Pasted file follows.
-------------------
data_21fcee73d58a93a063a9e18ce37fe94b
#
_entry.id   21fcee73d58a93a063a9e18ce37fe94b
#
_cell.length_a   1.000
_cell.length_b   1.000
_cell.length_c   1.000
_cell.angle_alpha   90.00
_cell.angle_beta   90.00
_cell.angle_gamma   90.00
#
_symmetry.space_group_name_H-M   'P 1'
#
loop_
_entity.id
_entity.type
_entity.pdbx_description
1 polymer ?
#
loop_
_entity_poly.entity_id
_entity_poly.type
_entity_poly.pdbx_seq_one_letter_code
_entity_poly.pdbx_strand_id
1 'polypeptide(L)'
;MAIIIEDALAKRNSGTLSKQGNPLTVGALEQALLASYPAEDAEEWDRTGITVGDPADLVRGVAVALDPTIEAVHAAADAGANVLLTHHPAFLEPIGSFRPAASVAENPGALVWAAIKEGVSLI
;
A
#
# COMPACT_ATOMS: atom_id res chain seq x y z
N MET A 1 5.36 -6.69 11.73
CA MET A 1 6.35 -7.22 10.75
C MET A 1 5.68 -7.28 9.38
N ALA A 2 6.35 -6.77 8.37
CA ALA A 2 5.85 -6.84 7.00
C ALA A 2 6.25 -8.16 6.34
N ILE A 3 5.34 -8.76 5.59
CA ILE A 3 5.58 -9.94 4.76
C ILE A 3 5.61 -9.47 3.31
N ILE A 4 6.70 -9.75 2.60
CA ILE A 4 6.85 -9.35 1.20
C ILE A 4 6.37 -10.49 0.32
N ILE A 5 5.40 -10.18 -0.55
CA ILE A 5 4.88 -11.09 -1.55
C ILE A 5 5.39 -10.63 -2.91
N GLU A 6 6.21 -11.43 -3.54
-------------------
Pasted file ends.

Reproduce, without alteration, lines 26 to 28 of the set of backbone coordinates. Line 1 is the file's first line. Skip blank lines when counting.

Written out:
;MAIIIEDALAKRNSGTLSKQGNPLTVGALEQALLASYPAEDAEEWDRTGITVGDPADLVRGVAVALDPTIEAVHAAADAGANVLLTHHPAFLEPIGSFRPAASVAENPGALVWAAIKEGVSLI
;
A